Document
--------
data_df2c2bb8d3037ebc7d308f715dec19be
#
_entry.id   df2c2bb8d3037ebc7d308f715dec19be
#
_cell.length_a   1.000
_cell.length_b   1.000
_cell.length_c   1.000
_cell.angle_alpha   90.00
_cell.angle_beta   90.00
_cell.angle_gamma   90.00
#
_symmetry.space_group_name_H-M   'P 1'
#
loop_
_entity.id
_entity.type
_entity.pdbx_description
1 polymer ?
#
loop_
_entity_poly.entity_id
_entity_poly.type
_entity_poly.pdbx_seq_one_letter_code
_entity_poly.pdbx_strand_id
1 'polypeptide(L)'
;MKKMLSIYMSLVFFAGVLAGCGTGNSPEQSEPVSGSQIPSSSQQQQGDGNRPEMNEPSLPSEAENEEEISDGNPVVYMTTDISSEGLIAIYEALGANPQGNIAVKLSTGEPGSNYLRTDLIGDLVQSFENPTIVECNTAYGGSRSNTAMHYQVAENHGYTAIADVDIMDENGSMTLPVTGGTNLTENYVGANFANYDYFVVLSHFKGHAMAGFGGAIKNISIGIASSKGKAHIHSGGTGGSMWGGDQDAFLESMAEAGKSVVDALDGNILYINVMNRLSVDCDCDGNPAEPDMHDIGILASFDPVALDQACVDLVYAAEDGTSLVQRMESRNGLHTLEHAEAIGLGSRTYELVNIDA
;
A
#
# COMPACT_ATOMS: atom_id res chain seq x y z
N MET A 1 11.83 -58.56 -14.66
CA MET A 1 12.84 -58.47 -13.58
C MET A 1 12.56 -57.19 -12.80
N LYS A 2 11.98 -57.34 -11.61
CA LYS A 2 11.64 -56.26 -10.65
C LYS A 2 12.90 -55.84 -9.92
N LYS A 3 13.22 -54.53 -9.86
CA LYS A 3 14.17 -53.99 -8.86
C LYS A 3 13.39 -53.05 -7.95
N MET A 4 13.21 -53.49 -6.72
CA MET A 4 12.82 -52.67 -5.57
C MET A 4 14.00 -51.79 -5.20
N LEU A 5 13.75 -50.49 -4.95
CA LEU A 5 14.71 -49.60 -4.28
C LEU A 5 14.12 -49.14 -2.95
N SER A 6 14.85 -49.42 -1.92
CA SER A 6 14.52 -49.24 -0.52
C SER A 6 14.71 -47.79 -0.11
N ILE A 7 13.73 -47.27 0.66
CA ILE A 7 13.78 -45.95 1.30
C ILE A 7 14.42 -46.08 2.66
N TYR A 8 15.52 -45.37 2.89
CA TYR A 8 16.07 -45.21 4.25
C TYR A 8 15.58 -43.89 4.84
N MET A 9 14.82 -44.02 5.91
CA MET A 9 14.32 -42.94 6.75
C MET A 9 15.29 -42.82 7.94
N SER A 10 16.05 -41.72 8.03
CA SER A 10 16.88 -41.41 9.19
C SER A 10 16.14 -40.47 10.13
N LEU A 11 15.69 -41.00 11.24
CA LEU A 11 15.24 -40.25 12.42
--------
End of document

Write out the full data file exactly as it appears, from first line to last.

data_df2c2bb8d3037ebc7d308f715dec19be
#
_entry.id   df2c2bb8d3037ebc7d308f715dec19be
#
_cell.length_a   1.000
_cell.length_b   1.000
_cell.length_c   1.000
_cell.angle_alpha   90.00
_cell.angle_beta   90.00
_cell.angle_gamma   90.00
#
_symmetry.space_group_name_H-M   'P 1'
#
loop_
_entity.id
_entity.type
_entity.pdbx_description
1 polymer ?
#
loop_
_entity_poly.entity_id
_entity_poly.type
_entity_poly.pdbx_seq_one_letter_code
_entity_poly.pdbx_strand_id
1 'polypeptide(L)'
;MKKMLSIYMSLVFFAGVLAGCGTGNSPEQSEPVSGSQIPSSSQQQQGDGNRPEMNEPSLPSEAENEEEISDGNPVVYMTTDISSEGLIAIYEALGANPQGNIAVKLSTGEPGSNYLRTDLIGDLVQSFENPTIVECNTAYGGSRSNTAMHYQVAENHGYTAIADVDIMDENGSMTLPVTGGTNLTENYVGANFANYDYFVVLSHFKGHAMAGFGGAIKNISIGIASSKGKAHIHSGGTGGSMWGGDQDAFLESMAEAGKSVVDALDGNILYINVMNRLSVDCDCDGNPAEPDMHDIGILASFDPVALDQACVDLVYAAEDGTSLVQRMESRNGLHTLEHAEAIGLGSRTYELVNIDA
;
A
#
# COMPACT_ATOMS: atom_id res chain seq x y z
N MET A 1 11.83 -58.56 -14.66
CA MET A 1 12.84 -58.47 -13.58
C MET A 1 12.56 -57.19 -12.80
N LYS A 2 11.98 -57.34 -11.61
CA LYS A 2 11.64 -56.26 -10.65
C LYS A 2 12.90 -55.84 -9.92
N LYS A 3 13.22 -54.53 -9.86
CA LYS A 3 14.17 -53.99 -8.86
C LYS A 3 13.39 -53.05 -7.95
N MET A 4 13.21 -53.49 -6.72
CA MET A 4 12.82 -52.67 -5.57
C MET A 4 14.00 -51.79 -5.20
N LEU A 5 13.75 -50.49 -4.95
CA LEU A 5 14.71 -49.60 -4.28
C LEU A 5 14.12 -49.14 -2.95
N SER A 6 14.85 -49.42 -1.92
CA SER A 6 14.52 -49.24 -0.52
C SER A 6 14.71 -47.79 -0.11
N ILE A 7 13.73 -47.27 0.66
CA ILE A 7 13.78 -45.95 1.30
C ILE A 7 14.42 -46.08 2.66
N TYR A 8 15.52 -45.37 2.89
CA TYR A 8 16.07 -45.21 4.25
C TYR A 8 15.58 -43.89 4.84
N MET A 9 14.82 -44.02 5.91
CA MET A 9 14.32 -42.94 6.75
C MET A 9 15.29 -42.82 7.94
N SER A 10 16.05 -41.72 8.03
CA SER A 10 16.88 -41.41 9.19
C SER A 10 16.14 -40.47 10.13
N LEU A 11 15.69 -41.00 11.24
CA LEU A 11 15.24 -40.25 12.42